Q; Margaret, I have described your work as “rigorously honed syntactical and etymological machines,” that are as domestic as they are conceptual, or in conversation with lyric desires as much as flarfist desires. Would you classify your own work as conceptual? Could you pledge association to flarf?
MC: I relate to minimalism and proceduralism, and have used selecting, framing and text-processing strategies intentionally to aerate grammar and redistribute syntax. I’ve harvested from the net, counted and used a lot of substitution procedures. These tactics go on always in relation to other poems and parts of series that do not operate this way, that in fact privilege writing from the imagination. Flarf is a trend I observe but do not mimic or extend, really; whatever continuity of Flarf’s outcomes found in my work has been generated within my handling of a counterpuntal banal and shallow piece with maximalist spread/leak in relation to segments that strive for affective lyric intensity and centripetal focus. I compose relationships among disparate poetic parts. I’d say my field is a lyric field within which these acerbic scores and gashes of the anti-lyric somehow stand in for the random, the belligerently chaotic, the boring, the ironic, the flat.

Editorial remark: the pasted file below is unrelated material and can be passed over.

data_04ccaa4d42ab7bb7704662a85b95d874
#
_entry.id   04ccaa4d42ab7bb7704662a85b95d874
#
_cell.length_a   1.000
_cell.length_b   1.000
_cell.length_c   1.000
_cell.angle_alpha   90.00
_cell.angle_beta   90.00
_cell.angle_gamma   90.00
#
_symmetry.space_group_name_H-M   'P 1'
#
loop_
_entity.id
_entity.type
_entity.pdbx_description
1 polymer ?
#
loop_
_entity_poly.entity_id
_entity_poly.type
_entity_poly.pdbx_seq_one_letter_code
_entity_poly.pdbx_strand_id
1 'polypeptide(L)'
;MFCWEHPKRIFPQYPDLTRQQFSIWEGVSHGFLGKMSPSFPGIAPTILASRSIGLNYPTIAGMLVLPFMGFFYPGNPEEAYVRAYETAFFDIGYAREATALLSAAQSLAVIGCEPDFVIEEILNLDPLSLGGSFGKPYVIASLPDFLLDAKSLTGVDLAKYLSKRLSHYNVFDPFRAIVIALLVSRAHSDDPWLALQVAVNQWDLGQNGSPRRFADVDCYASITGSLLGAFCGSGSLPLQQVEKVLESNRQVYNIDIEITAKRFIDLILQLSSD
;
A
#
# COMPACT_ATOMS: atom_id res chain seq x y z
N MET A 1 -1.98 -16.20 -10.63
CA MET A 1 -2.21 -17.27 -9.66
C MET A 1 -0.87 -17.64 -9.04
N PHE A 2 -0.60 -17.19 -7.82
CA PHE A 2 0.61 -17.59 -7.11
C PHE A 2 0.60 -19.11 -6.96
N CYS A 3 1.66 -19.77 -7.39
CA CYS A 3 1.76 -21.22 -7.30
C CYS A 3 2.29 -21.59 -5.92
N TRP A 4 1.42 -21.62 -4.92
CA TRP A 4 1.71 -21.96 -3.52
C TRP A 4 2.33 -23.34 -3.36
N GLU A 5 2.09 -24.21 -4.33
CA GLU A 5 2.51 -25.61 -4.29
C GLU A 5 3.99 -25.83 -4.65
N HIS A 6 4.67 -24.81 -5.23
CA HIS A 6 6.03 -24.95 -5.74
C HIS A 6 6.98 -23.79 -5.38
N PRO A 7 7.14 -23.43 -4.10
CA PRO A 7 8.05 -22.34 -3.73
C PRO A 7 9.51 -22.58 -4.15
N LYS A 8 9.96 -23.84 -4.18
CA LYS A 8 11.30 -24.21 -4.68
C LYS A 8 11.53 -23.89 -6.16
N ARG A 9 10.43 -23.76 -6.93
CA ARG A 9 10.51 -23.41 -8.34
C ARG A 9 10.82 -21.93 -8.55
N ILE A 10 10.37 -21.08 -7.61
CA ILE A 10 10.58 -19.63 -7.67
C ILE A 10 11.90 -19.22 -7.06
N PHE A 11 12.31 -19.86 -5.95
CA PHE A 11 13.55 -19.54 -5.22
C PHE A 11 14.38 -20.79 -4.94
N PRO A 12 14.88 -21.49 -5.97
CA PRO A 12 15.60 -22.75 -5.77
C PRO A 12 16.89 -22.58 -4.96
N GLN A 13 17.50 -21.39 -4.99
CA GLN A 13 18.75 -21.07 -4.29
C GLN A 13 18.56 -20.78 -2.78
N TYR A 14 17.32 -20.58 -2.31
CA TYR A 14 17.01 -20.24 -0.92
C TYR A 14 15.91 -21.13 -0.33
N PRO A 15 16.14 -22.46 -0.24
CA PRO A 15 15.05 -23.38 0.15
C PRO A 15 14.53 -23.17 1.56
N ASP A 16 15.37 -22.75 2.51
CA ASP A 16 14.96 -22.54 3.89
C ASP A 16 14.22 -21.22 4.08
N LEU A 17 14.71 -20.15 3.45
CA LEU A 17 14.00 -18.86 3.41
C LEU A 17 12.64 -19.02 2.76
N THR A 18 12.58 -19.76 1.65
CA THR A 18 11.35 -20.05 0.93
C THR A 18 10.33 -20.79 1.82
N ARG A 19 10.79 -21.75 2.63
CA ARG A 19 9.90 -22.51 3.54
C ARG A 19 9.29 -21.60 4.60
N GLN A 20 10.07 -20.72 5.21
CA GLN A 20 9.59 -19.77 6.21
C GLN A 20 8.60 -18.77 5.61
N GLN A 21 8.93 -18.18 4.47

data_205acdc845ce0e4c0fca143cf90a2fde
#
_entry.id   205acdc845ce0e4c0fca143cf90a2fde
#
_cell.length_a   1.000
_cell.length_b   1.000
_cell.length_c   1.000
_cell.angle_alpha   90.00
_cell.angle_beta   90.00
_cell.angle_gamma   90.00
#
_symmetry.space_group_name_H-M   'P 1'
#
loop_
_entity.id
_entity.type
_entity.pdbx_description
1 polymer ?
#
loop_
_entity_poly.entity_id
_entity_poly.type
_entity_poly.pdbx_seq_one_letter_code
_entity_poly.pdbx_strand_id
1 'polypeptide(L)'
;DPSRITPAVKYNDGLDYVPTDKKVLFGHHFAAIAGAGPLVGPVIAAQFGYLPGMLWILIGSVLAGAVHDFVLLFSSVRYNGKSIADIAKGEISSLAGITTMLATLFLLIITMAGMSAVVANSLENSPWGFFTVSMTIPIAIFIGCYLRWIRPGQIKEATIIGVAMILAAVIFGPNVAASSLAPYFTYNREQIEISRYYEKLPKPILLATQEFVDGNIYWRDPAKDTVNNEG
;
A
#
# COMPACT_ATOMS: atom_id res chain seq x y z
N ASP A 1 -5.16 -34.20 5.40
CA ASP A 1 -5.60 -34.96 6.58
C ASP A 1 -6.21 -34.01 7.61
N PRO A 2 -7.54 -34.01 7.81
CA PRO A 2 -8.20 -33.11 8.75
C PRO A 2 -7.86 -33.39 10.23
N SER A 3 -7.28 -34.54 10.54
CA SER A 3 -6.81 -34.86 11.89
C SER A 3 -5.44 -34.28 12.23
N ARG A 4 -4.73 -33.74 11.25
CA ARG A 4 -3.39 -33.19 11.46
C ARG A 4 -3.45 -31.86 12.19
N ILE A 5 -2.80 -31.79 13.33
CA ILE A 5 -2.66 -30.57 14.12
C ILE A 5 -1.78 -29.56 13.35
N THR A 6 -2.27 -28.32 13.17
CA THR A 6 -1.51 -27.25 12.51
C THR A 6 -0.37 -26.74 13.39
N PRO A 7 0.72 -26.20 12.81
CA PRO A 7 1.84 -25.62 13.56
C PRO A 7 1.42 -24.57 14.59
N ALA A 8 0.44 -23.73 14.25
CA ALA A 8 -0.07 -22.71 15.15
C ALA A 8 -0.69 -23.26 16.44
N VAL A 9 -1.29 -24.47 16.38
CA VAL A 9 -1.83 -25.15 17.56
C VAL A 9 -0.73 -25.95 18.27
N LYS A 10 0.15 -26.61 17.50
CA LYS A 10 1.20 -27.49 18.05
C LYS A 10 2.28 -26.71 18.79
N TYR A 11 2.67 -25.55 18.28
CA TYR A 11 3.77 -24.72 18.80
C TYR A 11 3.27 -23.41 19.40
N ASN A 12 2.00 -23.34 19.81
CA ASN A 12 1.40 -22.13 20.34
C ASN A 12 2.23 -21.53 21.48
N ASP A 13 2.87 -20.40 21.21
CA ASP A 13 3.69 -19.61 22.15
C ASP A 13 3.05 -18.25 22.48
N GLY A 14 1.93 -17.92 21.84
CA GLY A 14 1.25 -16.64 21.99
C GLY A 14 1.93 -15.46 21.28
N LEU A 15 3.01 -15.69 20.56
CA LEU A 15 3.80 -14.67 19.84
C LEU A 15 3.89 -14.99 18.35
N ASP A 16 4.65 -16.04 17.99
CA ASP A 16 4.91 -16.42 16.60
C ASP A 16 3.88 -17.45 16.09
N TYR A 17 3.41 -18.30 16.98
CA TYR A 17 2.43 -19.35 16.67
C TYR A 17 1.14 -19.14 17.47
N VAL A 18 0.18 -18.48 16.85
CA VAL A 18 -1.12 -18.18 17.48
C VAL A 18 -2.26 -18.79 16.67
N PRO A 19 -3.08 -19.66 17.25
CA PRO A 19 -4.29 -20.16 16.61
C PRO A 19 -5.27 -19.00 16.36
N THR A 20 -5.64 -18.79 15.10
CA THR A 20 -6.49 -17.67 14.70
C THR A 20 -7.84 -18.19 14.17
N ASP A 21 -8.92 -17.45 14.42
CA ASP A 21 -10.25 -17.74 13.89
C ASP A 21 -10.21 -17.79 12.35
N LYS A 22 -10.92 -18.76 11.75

I really would not use the term machine in relation to my work, even though generatedness is obviously an important value, and engine is part of my lexicon. Cyborganics, sure, to reach for a body that is both natural and technologized: my interest in writing has to do with the relationship of parts to each other, of parts to their past or origins, of parts to their variant reappearances. It is/I am always interested in human relationship, and the relation of subjects to subjects. “Something inside me” takes for granted that there is, safely, something inside me, and it can be usefully lampooned, and it can also be a lung turned inside out to a life raft. I’m disturbingly sincere, often overtly concerned with grief, which I don’t think Flarf is.
SQ: I’m thinking of what many term Flarf’s limited range of responses, noting that, as you say, you are cognisant, perhaps even parallel in ways but not in that tradition. Wondering about the complicated relationships between humour, feminism, lyric, desire, and what you term “disturbingly sincere.” Is that a tactic or inscribed in DNA?
MC: This question makes me want to move into a resistant frame; let’s talk about writing as artistic practice instead of strategy. Tactics are the framework I use for teaching, yes, but not for poetry. What I am engaged in when writing and building poetry calls on the uncontained, unnamed, unknown as well as on the lost, missed and crushed, heard partially. I’m summoning, not reporting.
For the entire conversation, check out Harriet.